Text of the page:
Friday, August 12, 2011
Books are humanity in print.
Heading home. Elizabeth Street, as viewed from the pier. June 2011.
Three books this week and the strike rate has not been pretty. First up is Finnish author Elina Hirvonen’s When I Forgot. The critical reaction seems to be very favourable, and I must admit that I’m struggling to see why. The story of damaged people and damaged families, and the harm that they inevitably do to each other; it utilises a fractured narrative to exemplify the ‘brokenness’ of the central characters. In this sense, this is not a subtle book. In broad brush strokes it ties together the idea of memory with the reality of unfortunate childhood(s), mental illness, relationship failures and even the linkage between personal and familial dysfunction and national identity and loss.
I dunno, some described this book as "potent, fragile, and tender" but the words “self-indulgent,” “overwrought,” “confusing,” and “narcissistic” more readily come to mind. Not recommended.
Speaking of narcissistic...
I like a lot of Günter Grass's novels very much. Indeed, some of them rank among my absolute favourites. However, I do find Grass the public figure a little bit tiresome, so it was with some trepidation that I began reading the autobiographical The Box. Tracking his life from the early-1960s to the early-1990s, Grass (with some creative sleight of hand) reconstructs events using the memories and viewpoints of his eight children – across a number of mothers – to give insight into his life.
It’s a novel way of going about the job, but understandably one that drifts along inconsistently, as voices emerge and depart, overlap one another, become confused and bicker about the details. Credit to Grass for allowing an image of a loving, but disconnected father who was always more interested in himself, his writing and his role of public provocateur than he is in engaging with his children.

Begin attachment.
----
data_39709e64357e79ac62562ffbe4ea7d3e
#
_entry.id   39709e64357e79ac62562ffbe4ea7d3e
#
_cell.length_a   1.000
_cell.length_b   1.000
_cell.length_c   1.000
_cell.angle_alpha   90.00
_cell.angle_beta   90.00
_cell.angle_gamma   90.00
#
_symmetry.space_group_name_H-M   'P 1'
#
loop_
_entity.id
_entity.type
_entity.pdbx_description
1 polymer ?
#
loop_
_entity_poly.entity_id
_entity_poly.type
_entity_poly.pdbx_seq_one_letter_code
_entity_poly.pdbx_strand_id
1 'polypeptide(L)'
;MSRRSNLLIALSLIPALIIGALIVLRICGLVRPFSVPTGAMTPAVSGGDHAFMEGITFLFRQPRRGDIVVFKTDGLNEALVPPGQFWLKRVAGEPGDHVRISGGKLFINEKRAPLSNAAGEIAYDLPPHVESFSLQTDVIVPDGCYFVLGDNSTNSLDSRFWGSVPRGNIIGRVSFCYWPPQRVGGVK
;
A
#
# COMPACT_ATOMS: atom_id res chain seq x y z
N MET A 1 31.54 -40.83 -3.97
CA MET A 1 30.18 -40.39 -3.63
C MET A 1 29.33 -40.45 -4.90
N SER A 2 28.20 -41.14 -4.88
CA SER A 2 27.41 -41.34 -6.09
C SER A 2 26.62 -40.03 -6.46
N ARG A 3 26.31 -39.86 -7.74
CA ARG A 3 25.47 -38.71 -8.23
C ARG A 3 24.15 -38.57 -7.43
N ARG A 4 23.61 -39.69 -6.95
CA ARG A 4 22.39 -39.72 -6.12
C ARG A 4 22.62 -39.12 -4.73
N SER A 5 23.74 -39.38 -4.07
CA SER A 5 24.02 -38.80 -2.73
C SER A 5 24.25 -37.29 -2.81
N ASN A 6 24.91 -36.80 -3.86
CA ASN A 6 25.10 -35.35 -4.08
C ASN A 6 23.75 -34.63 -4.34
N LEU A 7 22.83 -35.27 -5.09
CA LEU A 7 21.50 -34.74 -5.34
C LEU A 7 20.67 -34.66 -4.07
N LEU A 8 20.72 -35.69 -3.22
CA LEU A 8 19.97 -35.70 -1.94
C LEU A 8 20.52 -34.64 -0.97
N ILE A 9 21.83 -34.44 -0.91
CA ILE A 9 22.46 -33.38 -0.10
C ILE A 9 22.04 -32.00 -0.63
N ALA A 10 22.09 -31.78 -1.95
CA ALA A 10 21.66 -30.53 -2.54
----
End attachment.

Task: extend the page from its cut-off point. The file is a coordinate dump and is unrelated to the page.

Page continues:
Structurally, The Box is at times at tricky read. Imagine being stuck in a room of squabbling siblings with a grumpy old German snapping at them to “talk about me!” For the strong of will, why not? For anybody else, it might be worth giving it a miss.
Next, another Grass! The odd little experiment that is Headbirths, or, the Germans Are Dying Out. Written at the end of the 1970s, this book reflects an awaking to cinematic form for the author (Volker Schlöndorff’s adaption of The Tin Drum had just won the Palme d'Or and Best Foreign Language film Oscar). As such, it is a confusing mash up of screen treatment and novel.
A weird little polemic that is part-political manifesto, part-cultural study, part-pseudo-philosophical treatise, part-travel diary, part-smarmy exploration of birth/ death/ identity/ capitalism/ communism/ religion etc etc etc. As such, it can a frustrating bugger when you’re really not in the mood and would like a little more meat and potatoes and a little less smoke and mirrors.
I wouldn’t bother...